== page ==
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Fender’s popular Hot Rod DeVille—a 60-watt 2x12 combo designed for portability and power.
First of all, let me say I really enjoy reading your column every month in the best guitar magazine on the market. I need to know how to “tame” my Fender DeVille—it is the loudest 60-watt amp I’ve ever heard and I’m not wild about the overdrive channel. I can never get my volume past 2 before everyone is yelling for me to turn it down. I’ve thought about replacing the 6L6s with 6V6s, but what I’d really like to do is put some KT66s in place of the 6L6s. (Of course, that won’t help me tame the output at all.) Can you suggest any mods I can have done to help me with this problem?
From one Jeff to another, thanks
and keep the great articles coming
—J. Jeff Bissette
Thanks for being an avid reader of Premier Guitar and my column. Glad you enjoy the topics.
The DeVille series is probably the most successful in Fender’s product line and the amps came in two incarnations: the earlier offering, the Blues DeVille, and the later version, the Hot Rod DeVille. The “updated” version was given more drive in the overdrive channel by tapping into an unused half of a 12AX7 preamp tube (V2B) in the Blues DeVille design.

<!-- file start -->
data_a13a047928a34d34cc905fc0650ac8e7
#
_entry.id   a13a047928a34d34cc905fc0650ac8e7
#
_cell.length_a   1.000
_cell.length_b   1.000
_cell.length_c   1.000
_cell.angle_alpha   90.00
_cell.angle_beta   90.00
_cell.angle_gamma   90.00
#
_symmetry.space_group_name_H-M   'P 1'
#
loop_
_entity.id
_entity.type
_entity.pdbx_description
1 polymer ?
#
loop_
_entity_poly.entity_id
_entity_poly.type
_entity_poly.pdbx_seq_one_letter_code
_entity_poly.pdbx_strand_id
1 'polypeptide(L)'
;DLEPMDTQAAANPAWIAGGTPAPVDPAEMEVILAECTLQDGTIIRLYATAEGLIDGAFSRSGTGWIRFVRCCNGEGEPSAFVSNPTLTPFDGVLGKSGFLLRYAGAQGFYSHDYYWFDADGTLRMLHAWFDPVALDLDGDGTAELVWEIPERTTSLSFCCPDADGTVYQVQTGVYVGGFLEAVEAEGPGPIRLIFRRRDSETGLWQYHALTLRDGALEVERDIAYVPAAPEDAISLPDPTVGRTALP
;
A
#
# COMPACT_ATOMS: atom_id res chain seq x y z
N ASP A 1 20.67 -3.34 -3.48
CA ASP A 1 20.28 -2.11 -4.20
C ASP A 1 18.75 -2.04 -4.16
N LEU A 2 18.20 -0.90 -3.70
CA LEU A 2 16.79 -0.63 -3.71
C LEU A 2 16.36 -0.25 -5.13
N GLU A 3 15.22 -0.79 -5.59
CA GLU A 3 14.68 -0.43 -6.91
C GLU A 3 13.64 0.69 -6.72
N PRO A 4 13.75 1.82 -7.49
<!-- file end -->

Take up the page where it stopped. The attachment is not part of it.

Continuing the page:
On the surface this may seem like a good idea—make full use of a component that is already installed and give more gain to an amp whose predecessor may not have had enough overdrive to satisfy some rockers. While the result may have worked for some, it’s obvious by your comment that it did not work for you, and I don’t think you’re alone. To me, this is an example of “just because you can doesn’t mean you should.” Maybe this idea could have been executed differently, but in my opinion, the way the extra stage was implemented in these amps results in a drive channel that’s very “grainy” and not as musical as I’d like. You probably feel the same way.
Now I could just tell you to have your tech remove R 20 and R 25 and connect the signal input end of C 10 to pin 13 of K2B—but I won’t. In theory, this would bypass the new circuitry associated with V2B, but there have been a substantial number of other circuit changes compared to the Blues DeVille, so I’m not sure the remaining Hot Rod circuit would be satisfactory enough to be worth the modification. At some point I may have the opportunity to perform this mod and I’d be very curious to hear the results. But for now, let’s see if I can give you a few real-world suggestions to improve your amp.
Let’s first address your dislike of the drive channel. I’d suggest trying different types of preamp tubes, particularly in the V2 position. Changing the gain structure in the amp with alternate tubes could possibly result in a more musical drive channel. Since it’s the most readily available, you might first try installing a 12AT7 in the V2 position. This will reduce the gain in the last two stages of the amp prior to the phase inverter, but know that it will affect the clean channel as well, so you may need to raise the typical setting of your clean volume control.